Showing 151 of 151 results

Chapter: 8.2

Case Name: Margulis v. The Hertz Corporation, Civ. A. No. 14-1209 (JMV), 2017 U.S. Dist. LEXIS 28311 (D.N.J. Feb. 28, 2017)
(holding that a corporate family was not "one" client, but that a United States law firm jointly represented a U.S. company and an overseas affiliate; "'The Court does not see an 'agent' theory of the attorney-client privilege present in this case. Here, the documents at issue are emails between and among employees of the various Hertz companies referenced above. The application of privilege to such communications would be more appropriately described as 'intra-' or 'inter-' corporate communications between employees and analyzed under that standard. . . . In contrast, an 'agent' is most commonly a non-lawyer third-party that assists a lawyer in providing legal services, such as an investigator, paralegal, or accountant. . . . Except for very minor exceptions identified herein, the agent theory of the attorney-client privilege is largely inapplicable to this dispute.'")

Case Date Jurisidction State Cite Checked
2017-02-28 Federal NJ

Chapter: 8.2

Case Name: Baylor v. Mitchell Rubenstein & Associates, P.C., Case No. 1:13-cv-01995 (ABJ-GMH), 2015 U.S. Dist. LEXIS 100183 (D.D.C. July 31, 2015)
("In her supplemental memorandum, plaintiff argues that Sunrise [a client agent retained "for the limited purpose of finding an attorney"] engaged in the unauthorized practice of law by interposing itself between Arrowood, the client, and defendant, the attorney. . . . Plaintiff then concludes that because Sunrise engaged in the unauthorized practice of law, there can be no attorney-client privilege between defendant and Sunrise or defendant and Arrowood. . . . The Court is not persuaded by this argument. Assuming without deciding that Sunrise engaged in the unauthorized practice of law, plaintiff fails to explain why such wrongdoing by Sunrise should serve to waive or eliminate Arrowood's attorney-client privilege.")

Case Date Jurisidction State Cite Checked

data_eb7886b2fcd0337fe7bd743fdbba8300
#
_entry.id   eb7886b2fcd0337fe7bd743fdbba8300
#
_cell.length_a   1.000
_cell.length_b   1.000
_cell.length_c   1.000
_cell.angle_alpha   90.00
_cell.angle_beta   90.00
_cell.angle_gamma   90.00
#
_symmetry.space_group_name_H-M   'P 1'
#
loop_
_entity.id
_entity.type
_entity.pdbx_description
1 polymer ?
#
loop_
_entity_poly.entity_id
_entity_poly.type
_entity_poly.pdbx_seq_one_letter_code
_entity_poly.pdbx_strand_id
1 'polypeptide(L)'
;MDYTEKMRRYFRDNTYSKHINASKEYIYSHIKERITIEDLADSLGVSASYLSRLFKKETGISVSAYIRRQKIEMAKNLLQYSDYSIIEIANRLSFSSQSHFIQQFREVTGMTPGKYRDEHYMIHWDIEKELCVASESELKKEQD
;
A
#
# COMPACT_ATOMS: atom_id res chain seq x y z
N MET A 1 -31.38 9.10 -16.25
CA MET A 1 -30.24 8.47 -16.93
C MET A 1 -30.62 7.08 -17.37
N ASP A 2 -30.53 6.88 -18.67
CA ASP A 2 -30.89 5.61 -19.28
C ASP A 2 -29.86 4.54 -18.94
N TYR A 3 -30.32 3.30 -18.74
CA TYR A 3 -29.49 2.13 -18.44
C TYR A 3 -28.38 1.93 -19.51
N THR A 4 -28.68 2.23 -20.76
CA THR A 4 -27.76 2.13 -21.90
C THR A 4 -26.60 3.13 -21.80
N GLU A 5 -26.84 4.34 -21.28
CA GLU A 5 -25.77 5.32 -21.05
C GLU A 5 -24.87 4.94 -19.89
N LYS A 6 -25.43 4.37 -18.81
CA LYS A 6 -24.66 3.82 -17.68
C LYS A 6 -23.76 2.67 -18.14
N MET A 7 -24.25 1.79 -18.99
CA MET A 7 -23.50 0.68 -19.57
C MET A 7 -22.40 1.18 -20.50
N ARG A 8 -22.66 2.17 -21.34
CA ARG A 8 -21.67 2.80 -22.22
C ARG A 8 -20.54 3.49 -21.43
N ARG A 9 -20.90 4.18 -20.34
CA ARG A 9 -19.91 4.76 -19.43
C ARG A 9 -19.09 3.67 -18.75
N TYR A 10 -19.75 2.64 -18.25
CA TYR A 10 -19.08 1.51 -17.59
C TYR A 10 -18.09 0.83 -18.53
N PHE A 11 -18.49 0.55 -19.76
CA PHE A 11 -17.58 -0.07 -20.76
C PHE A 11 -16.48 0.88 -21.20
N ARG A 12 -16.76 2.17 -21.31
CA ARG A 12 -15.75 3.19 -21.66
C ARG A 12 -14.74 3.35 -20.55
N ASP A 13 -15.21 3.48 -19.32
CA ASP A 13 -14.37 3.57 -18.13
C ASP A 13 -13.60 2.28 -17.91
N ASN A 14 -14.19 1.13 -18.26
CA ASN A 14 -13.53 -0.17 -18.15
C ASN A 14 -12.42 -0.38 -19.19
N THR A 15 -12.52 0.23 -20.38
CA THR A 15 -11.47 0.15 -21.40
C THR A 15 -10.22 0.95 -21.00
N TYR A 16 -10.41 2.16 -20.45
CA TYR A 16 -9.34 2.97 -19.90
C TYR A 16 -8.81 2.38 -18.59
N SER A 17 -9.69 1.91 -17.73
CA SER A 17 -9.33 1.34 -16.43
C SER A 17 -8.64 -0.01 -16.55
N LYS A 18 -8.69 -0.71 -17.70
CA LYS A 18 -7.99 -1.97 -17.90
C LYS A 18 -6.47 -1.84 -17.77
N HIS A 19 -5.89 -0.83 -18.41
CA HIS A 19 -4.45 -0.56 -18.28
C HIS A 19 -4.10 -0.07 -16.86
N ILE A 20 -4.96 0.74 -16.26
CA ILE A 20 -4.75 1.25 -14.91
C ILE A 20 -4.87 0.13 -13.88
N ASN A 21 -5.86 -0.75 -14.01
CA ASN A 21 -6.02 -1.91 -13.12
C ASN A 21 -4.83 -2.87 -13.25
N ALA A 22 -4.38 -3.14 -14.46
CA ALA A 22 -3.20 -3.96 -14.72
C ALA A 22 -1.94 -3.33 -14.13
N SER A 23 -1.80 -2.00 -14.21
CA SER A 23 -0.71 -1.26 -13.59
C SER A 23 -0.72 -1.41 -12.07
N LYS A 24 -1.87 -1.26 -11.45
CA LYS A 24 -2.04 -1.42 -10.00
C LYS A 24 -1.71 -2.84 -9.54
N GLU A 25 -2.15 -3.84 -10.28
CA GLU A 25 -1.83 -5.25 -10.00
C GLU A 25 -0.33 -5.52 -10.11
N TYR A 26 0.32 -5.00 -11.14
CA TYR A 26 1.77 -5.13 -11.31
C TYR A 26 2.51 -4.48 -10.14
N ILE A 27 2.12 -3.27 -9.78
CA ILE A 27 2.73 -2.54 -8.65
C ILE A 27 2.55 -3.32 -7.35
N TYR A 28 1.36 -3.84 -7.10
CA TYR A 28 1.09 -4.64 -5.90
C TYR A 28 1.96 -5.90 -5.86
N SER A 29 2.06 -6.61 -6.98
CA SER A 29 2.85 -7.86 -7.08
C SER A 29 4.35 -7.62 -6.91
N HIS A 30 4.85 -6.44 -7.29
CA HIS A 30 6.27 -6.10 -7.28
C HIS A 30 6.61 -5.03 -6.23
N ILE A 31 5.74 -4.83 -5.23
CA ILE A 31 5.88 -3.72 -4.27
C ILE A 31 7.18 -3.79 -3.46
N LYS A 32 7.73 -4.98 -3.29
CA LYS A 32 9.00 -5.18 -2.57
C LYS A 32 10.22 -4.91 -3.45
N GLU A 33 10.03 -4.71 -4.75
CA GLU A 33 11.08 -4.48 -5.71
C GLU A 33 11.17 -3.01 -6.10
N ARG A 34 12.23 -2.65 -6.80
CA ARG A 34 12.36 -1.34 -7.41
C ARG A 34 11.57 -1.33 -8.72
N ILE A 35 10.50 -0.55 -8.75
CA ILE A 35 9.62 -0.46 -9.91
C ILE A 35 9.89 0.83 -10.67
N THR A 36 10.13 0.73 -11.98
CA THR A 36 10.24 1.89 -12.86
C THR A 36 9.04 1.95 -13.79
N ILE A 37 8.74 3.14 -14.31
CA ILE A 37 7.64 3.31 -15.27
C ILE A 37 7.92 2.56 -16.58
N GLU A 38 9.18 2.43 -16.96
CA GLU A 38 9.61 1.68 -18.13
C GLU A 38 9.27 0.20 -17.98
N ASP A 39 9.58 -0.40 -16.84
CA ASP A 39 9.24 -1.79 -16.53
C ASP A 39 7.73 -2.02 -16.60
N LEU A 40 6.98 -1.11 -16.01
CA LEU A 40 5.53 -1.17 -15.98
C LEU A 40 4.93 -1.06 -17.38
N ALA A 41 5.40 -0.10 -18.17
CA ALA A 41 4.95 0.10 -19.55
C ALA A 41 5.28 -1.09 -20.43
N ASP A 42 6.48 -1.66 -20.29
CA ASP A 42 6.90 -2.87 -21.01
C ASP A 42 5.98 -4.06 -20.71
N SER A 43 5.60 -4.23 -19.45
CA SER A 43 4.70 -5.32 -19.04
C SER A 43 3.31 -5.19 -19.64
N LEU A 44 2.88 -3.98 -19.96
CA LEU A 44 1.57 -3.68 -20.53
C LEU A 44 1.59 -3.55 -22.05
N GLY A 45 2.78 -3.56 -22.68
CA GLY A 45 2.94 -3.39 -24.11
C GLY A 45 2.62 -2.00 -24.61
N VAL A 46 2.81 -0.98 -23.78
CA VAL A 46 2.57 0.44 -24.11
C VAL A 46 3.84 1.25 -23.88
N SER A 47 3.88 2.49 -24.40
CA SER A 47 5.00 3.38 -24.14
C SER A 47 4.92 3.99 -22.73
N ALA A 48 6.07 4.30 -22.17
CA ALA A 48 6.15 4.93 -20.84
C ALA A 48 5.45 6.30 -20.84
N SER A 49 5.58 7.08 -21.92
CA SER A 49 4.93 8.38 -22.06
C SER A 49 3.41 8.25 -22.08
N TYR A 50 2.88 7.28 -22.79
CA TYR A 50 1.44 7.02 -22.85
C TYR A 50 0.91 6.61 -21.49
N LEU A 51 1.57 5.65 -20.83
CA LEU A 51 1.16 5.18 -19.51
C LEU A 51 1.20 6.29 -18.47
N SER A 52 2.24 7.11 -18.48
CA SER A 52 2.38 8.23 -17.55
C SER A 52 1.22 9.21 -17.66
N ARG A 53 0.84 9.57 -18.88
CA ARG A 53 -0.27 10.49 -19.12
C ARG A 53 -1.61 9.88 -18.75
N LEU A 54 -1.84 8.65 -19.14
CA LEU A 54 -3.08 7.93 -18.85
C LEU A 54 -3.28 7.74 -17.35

2015-07-31 Federal DC

Chapter: 8.2

Case Name: Baylor v. Mitchell Rubenstein & Associates, P.C., Case No. 1:13-cv-01995 (ABJ-GMH), 2015 U.S. Dist. LEXIS 100183 (D.D.C. July 31, 2015)
("A key threshold inquiry for privilege purposes, then, is whether Sunrise acted as Arrowood's agent. If Sunrise was not Arrowood's agent, then defendant disclosed all the communications at issue to an unrelated third party. Further, the allegedly privileged materials demonstrate that Arrowood knew of defendant's communication with Sunrise. If Arrowood knowingly permitted its attorney to communicate with an unrelated third party, it would have thereby waived its privilege. . . . By contrast, if Sunrise was Arrowood's agent, then the communications between defendant and Sunrise would not be automatically disqualified from protection by the attorney-client privilege."; "The Court finds that, based on the record before it, Sunrise acted as Arrowood's agent for . . . Obtaining legal advice from defendant."; "[H]ere Arrowood hired Sunrise for the limited purpose of finding an attorney to help Arrowood collect plaintiff's debt.")

Case Date Jurisidction State Cite Checked
2015-07-31 Federal DC

Chapter: 8.2

Case Name: SNC Lavalin Am., Inc. v. Alliant Techsystems, Inc., Civ. A. No. 7:10CV00540, 2011 U.S. Dist. LEXIS 115535, at *5 n.2 (W.D. Va. Oct. 6, 2011)
("The same is true for communications between a client and a third party retained by the client. While the United States Court of Appeals has held that the invocation of the attorney-client privilege may be appropriate in cases involving communications between a client and its agent, such communications must be 'made for the purpose of facilitating the rendition of legal services.' See In re Grand Jury Proceedings Under Seal, 947 F.2d 1188, 1191 (4th Cir. 1996).")

Case Date Jurisidction State Cite Checked
2011-10-06 Federal VA

Chapter: 8.2

Case Name: 3Com Corporation v. Diamond II Holdings, Inc., C.A. No. 3933-VCN, 2010 Del. Ch. LEXIS 126 (Del. Ct. Ch. May 31, 2010)
(applying Delaware rather than Massachusetts privilege law, and ultimately finding that the attorney-client privilege protected the client's communications with its investment banker Goldman Sachs; "This particular challenge raises a choice-of-law dispute over whether Delaware or Massachusetts law should apply. 3Com would apply the law of Delaware, which extends a wider privilege for communications made between a client and its attorney in the presence of an investment banker than that recognized by Massachusetts.")

Case Date Jurisidction State Cite Checked
2010-05-31 State DE

Chapter: 8.2

Case Name: Head v. Inova Health Care Servs., 55 Va. Cir. 43, 45 (Va. Cir. Ct. 2001)